Finding a dividing line between space and Earth’s atmosphere is an interesting topic, especially considering that ownership of valuable resources may be decided based on what is included in the category of space versus the category of atmosphere. In this case, the Kármán line roughly represents the altitude at which an aircraft would have to propel itself faster than the speed at which the Earth rotates to establish enough lift to keep itself up. While this is not intuitive (hardly carving nature at its joints), it does serve as a useful demarcation that is not completely arbitrary. It can be seen as a goal-based category, where the goal is using traditional means of traveling through the air using aeronautics. It makes sense that this is the line the Fédération Aéronautique Internationale uses to divide astronautics and aeronautics.
The limited availability of spots in the GEO, along with the relatively small number of countries able to launch satellites, has the potential to further divide countries. By the time most countries will be able to launch satellites, there will likely not be any room left. Although there are only around 400 satellites currently in geostationary orbit, there are already more filings for ITU applications than there are spots available.4 Only a select few countries will be able to take advantage of the GEO, leaving others to depend on these countries for communication, scientific research, and surveillance. Furthermore, this could limit the interactions of these less developed countries to those interactions dictated by the countries with geostationary satellites. In particular, these developed countries can greatly influence the information that citizens in other countries can receive via satellite.
But even within the technologically advanced countries, competition for orbital slots may be heating up. In early 2014, the US unveiled its Geosynchronous Space Situational Awareness Program (GSSAP), which aims to create maneuverable satellites that monitor and protect the precious GEO belt.8 This reveal comes only months after China was seen practicing its anti-satellite missile capabilities.9 In Russia, $300 million is being spent to construct a craft that would act as a “space broom” to push satellites out of geostationary orbit. The US has a similar program, named the Phoenix project under DARPA, developing a robotic device that can help maintain satellites and possibly dismantle others without causing excess space debris.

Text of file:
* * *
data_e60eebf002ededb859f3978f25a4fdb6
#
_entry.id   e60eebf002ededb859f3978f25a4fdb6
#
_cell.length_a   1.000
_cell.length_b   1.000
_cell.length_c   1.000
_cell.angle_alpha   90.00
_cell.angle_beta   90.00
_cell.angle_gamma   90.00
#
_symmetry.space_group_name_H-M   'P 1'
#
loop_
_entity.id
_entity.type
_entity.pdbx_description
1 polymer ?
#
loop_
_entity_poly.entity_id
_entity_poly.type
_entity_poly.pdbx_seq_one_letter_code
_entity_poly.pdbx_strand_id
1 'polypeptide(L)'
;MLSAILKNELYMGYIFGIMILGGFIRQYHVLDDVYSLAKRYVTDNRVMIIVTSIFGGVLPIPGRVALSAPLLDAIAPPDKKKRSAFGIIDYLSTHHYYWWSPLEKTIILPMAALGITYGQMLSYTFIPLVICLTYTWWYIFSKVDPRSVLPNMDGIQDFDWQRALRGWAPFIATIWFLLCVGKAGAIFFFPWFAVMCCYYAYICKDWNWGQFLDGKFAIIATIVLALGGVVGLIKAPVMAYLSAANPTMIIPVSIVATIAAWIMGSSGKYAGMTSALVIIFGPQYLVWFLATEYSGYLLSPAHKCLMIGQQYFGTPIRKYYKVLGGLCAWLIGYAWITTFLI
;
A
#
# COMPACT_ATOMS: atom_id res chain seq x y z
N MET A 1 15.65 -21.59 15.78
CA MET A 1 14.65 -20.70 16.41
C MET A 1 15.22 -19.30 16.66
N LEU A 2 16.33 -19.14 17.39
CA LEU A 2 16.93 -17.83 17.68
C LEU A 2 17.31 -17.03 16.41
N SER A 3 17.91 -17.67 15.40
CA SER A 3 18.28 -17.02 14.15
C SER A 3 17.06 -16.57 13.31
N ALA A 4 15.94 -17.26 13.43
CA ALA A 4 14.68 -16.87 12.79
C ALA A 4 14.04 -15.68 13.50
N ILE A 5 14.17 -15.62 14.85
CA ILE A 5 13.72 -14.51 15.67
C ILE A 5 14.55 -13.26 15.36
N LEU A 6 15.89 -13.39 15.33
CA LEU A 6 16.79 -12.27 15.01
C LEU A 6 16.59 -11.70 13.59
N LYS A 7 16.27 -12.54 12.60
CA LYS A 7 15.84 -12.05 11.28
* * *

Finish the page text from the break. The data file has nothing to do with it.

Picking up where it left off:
Although this might simply be countries attempting to flex their military muscles, these technologies represent a newfound ability for countries to organize resources in the GEO to fit their own agenda. Years ago, the countries that were able to get satellites into orbit were the ones that could reap the benefits. Now, it seems that we may be entering an age where a country’s ability to make room for itself, possibly by force, will determine if it can make use of precious interactions created by these limited resources.
Notes: The following notes relate to this case study.
NASA Jet Propulsion Laboratory Basics of Space Flight Section 1 Chapter 5: Planetary Orbits
ITU Space Services Department (SSD) 2014
Union of Concerned Scientists Satellite Database
Posen M., Have We Got a Slot? RPC Telecommunications Ltd. World Space Forum Dubai March 2010
http://www.rpctelecom.com/files/Have We Got A Slot.pdf
De Selding P., FCC Enters Orbital Debris Debate. Space News, 28 Jun. 2004
Finch M., Limited Space: Allocating the Geostationary Orbit. Northwestern Journal of International Law Vol 7 Issue 4 Fall 1986
Haraszti G., Questions of International Law Volume 2. Akademiai Kiado Budapest 1981
Hsu J., Global Conflict Could Threaten Geostationary Satellites: China, Russia and the U.S. have the ability to destroy one another’s eyes in the sky. Scientific American March 31, 2014
Shalal-Esa A. U.S. sees China launch as test of anti-satellite muscle. Reuters May 2013